Parties often hold title to California real estate as joint tenants. On the death of one, the other succeeds to 100% of the title to the property. Thus joint tenancy is often used as a will substitute. When married couples holding property as joint tenants split up, they usually seek to sever the joint tenancy, so that if a party dies ex-spouse does not get their interest. In a recent Partition action the court addressed a conflict in the statutes: the Civil Code requires that a document severing a joint tenancy be recorded before the death of the severing tenant; while the Family Code requires, on dissolution, notice of the severance must be filed and served on the other owner before it is effective. The Partition court concluded that a party in dissolution must obey each statute, but they may be satisfied in any order, and the severance occurs when the last step is taken.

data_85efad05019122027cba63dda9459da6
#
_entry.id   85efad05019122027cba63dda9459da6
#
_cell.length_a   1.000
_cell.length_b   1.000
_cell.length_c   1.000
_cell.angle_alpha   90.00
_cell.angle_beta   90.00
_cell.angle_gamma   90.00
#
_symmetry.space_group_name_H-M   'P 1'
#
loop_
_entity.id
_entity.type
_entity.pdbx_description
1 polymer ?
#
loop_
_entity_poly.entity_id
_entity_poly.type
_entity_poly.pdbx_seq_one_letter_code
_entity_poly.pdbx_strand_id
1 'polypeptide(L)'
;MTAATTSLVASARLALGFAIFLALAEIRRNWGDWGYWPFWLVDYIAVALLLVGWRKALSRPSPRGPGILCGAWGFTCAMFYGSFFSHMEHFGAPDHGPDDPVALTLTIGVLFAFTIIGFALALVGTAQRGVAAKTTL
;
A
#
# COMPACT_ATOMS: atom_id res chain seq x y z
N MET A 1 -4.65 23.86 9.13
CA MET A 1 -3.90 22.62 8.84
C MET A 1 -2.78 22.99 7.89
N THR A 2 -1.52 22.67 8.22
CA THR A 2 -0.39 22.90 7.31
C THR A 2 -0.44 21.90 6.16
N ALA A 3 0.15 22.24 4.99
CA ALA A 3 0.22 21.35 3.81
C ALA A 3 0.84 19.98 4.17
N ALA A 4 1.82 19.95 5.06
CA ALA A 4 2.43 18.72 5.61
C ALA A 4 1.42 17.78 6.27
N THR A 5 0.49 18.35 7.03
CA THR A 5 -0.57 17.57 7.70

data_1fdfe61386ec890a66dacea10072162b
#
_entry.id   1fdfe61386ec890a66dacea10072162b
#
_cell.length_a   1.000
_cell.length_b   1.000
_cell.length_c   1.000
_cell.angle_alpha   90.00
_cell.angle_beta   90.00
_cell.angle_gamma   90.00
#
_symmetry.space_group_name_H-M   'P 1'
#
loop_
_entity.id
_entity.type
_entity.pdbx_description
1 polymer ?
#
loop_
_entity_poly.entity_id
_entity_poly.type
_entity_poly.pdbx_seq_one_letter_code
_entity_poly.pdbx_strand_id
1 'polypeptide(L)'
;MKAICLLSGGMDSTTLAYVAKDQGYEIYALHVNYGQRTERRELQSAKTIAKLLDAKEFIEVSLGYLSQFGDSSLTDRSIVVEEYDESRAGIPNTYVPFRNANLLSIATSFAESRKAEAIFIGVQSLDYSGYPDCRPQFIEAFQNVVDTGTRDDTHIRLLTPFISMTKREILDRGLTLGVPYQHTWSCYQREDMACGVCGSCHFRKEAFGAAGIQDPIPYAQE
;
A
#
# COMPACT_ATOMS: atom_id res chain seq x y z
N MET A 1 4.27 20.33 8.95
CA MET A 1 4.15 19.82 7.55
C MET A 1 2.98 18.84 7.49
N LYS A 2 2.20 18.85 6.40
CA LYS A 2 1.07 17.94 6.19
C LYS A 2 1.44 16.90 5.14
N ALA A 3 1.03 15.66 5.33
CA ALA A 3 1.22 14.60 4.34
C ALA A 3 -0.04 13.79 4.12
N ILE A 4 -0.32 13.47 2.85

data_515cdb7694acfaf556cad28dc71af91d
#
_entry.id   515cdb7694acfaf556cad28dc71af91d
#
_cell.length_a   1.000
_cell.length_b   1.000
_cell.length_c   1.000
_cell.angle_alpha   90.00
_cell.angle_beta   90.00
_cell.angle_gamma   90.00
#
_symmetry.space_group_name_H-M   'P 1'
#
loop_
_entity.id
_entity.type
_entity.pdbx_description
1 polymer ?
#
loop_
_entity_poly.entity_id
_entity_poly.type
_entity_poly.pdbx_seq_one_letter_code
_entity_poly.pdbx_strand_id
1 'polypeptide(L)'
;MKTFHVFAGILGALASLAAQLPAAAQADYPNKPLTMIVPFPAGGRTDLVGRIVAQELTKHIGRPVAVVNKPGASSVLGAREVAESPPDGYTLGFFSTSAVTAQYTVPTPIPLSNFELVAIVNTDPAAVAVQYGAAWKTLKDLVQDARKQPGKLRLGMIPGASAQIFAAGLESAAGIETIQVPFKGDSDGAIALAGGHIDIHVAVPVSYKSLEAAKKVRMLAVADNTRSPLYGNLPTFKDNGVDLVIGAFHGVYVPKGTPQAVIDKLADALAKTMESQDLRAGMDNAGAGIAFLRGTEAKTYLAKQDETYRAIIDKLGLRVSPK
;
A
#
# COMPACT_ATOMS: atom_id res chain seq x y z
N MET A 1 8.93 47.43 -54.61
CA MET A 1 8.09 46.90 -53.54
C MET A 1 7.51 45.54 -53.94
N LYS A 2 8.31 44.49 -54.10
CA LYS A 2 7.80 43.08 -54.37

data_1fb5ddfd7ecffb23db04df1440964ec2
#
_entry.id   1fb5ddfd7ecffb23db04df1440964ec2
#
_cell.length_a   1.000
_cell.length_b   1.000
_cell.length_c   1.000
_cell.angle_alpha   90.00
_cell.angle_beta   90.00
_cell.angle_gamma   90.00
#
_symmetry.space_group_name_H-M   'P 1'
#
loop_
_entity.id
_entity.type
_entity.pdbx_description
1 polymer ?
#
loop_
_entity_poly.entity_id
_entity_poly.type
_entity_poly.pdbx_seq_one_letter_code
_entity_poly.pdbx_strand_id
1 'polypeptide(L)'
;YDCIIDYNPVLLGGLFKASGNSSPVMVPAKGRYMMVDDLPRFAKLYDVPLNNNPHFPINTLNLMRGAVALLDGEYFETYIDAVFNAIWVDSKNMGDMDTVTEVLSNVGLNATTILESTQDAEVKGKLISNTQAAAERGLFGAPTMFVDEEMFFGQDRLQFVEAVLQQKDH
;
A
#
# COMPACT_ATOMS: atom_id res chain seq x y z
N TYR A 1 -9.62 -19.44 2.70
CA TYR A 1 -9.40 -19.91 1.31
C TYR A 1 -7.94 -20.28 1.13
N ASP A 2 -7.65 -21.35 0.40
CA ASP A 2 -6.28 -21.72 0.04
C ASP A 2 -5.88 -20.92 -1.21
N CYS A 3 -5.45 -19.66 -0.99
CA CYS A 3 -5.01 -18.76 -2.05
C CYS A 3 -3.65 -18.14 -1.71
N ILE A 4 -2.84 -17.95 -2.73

In Raney v Cerkueira, a married couple held the title as joint tenants. They split up, and the wife filed for dissolution. The summons in the action had the standard language prohibiting parties from transferring property provided by the Family Code. She then executed a transfer Deed severing the joint tenancy, transferring her interest to her trust with her son as trustee. Her son then, as trustee, filed a Partition action. The trial court found that the wife violated the Family Code provision in transferring 50% of the property to her trust. This appeal followed.
The two involved statutes (set out below in further detail) are: